In this guide, we cover the main requirements of what needs to be included within a commercial kitchen. Here you can equip yourself with the knowledge that is needed to create a healthy, safe and environmentally friendly commercial kitchen.

Odour control

Many local authorities require commercial kitchens to have an odour and nuisance control plan in place, in order to gain planning permission. Odours being expelled from a commercial kitchen can cause a nuisance in the local community, as can smoke, grease and other pollutants. As such, having the correct control measures in place is something which will satisfy local authorities and residents with the running of your commercial kitchen.

Certain ventilation and extraction systems will work to reduce grease, smoke and odour emissions into the surrounding outdoor areas. These systems will help to filter and purify the air as it leaves the commercial kitchen, in a way that will comply with the guidelines of your local authority.

Find out more about our range of grease, smoke and odour reduction ventilation systems

Noise control

Noise control is something which local authorities and residents will take very seriously. It’s in your best interests to make sure that residents are happy to have your kitchen closeby, and keeping noise pollution to a minimum is one of the ways in which to ensure this. Local authorities will work to make sure that your business isn’t going to affect the standard of living in the area, so they will be paying close attention to the noise pollution and how you go about reducing it.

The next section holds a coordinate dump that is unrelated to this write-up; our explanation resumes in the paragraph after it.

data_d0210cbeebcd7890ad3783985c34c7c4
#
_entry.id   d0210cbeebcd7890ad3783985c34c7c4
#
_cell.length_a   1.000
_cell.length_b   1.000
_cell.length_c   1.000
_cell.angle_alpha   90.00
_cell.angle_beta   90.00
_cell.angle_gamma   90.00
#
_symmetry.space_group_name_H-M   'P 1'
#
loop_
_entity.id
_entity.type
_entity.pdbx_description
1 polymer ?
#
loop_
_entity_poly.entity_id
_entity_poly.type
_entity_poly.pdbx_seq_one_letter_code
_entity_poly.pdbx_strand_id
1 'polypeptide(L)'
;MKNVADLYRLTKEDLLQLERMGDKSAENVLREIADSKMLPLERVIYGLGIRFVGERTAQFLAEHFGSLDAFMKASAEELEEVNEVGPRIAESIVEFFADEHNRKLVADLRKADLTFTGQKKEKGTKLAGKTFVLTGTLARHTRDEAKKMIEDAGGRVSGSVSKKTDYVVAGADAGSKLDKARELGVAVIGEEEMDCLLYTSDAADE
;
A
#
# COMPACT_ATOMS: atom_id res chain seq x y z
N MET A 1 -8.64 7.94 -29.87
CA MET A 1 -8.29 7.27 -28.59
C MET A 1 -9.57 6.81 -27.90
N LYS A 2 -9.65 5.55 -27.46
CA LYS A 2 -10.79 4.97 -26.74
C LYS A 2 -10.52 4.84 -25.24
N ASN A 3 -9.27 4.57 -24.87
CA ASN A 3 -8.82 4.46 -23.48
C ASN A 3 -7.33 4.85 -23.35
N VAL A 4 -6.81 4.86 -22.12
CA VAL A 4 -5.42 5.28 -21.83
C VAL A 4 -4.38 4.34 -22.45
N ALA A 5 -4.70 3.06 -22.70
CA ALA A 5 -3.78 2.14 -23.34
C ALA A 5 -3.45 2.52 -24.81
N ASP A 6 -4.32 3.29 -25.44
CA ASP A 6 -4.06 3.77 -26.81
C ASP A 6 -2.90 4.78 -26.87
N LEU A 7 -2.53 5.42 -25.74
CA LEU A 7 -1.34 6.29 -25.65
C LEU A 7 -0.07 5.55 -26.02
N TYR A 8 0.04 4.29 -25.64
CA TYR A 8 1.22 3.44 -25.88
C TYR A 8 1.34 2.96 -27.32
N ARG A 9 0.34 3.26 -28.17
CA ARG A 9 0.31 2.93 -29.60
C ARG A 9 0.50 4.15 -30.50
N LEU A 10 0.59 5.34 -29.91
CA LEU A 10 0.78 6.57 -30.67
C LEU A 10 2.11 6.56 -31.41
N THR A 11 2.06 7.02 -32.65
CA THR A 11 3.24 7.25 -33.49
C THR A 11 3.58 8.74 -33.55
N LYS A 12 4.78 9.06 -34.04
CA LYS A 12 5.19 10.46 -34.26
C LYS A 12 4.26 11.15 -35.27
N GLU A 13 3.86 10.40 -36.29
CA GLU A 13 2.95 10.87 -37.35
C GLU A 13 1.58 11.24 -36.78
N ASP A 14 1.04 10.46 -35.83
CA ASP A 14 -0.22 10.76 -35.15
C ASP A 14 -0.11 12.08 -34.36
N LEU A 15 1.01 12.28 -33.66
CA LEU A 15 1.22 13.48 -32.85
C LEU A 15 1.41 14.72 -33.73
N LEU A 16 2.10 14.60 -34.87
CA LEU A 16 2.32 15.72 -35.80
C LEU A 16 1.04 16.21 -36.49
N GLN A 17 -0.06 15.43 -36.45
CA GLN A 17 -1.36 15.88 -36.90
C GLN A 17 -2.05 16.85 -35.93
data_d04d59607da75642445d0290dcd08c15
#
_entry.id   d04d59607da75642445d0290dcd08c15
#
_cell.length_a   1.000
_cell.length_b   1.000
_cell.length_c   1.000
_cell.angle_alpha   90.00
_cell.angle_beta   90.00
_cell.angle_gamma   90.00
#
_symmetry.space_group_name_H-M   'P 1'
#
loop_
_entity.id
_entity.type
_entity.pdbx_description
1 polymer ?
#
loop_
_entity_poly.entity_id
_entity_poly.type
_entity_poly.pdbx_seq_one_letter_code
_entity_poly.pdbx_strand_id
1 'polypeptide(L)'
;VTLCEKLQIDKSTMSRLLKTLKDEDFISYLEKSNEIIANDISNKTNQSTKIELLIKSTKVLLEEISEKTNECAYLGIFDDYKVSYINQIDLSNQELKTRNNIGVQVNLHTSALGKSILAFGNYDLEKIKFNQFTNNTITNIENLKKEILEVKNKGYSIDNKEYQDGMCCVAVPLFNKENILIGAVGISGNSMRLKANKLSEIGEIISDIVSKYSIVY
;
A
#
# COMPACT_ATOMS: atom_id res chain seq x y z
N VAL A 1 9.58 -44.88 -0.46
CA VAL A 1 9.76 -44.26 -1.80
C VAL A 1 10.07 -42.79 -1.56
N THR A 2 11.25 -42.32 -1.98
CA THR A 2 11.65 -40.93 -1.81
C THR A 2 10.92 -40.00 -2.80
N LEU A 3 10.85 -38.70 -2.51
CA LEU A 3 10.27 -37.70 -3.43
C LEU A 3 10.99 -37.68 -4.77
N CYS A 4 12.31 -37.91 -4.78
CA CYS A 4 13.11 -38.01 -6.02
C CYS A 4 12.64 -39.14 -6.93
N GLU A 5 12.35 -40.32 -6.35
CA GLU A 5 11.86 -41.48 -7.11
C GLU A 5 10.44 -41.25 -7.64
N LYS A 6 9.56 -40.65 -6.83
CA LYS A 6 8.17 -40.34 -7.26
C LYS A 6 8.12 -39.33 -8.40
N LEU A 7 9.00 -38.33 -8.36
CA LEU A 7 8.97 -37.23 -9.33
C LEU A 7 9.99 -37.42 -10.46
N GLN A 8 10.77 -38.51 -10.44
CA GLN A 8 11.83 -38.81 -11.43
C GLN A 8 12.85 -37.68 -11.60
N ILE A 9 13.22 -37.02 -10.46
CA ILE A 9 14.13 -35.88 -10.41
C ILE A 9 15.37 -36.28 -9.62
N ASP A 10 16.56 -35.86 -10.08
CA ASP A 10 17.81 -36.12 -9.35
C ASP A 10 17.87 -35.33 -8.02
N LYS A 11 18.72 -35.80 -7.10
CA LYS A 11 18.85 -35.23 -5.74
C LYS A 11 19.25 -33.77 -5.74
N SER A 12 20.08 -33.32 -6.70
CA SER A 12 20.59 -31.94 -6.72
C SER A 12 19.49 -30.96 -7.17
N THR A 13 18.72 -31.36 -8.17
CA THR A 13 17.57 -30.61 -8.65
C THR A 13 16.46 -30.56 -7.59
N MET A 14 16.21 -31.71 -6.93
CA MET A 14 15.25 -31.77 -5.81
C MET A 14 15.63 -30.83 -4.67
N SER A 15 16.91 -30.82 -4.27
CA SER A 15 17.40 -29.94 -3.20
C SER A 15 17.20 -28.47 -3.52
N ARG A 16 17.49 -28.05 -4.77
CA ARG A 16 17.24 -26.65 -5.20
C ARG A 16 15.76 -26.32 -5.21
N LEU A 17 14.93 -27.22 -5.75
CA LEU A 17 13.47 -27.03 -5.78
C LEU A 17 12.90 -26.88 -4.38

Systems are available to invest in, which will help to lower the amount of sound coming from your commercial kitchen, but you will want to make sure that the system itself doesn’t create a lot of additional noise.

To make the most of these systems, where possible, they should be placed inside the building, at a distance far enough away to avoid creating additional noise in a residential area. Additional noise attenuators can sometimes be added to reduce the noise levels further.

Temperature control

It is a legal requirements to make sure your kitchen provides adequate ventilation, in order to maintain a temperature which is safe for staff to work in. Commercial kitchens are known to reach high temperatures during their busiest periods, due to the amount of equipment being used and the number of team members working within the space. In order to keep workers comfortable and healthy, invest in a ventilation system that will help to remove hot air from the space.

The Environmental Protection Act 1990

Noise and odour controls are taken very seriously by the majority of local authorities, and their regulations fall under the Environmental Protection Act 1990. It is, therefore, so important to plan in these investments, along with any additional processes aimed towards controlling these nuisances, prior to going ahead with any planning permission applications.